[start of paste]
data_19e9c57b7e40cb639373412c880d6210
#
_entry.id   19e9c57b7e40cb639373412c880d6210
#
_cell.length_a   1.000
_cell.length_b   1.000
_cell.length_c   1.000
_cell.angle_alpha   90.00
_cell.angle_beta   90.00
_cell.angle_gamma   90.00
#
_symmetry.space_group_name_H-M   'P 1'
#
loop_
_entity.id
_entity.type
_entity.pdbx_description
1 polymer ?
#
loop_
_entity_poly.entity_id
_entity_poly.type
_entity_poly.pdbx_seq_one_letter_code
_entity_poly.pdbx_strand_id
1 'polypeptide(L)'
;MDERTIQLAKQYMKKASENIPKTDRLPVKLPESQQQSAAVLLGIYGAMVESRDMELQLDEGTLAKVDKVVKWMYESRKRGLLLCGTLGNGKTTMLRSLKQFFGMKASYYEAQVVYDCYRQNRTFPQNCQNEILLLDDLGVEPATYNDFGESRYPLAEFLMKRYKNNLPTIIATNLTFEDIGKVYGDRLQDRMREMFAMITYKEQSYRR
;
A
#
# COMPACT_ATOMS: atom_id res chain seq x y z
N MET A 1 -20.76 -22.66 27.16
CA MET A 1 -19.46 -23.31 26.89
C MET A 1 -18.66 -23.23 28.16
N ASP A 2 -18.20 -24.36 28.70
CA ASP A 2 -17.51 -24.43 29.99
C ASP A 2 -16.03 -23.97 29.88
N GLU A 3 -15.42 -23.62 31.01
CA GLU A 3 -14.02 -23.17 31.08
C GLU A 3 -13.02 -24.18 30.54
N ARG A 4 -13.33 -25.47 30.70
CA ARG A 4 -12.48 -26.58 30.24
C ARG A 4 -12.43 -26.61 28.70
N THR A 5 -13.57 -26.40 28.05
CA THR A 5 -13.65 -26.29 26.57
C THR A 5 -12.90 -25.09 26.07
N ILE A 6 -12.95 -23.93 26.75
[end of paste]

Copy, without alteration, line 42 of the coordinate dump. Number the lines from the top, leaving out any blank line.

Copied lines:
C ARG A 4 -12.43 -26.61 28.70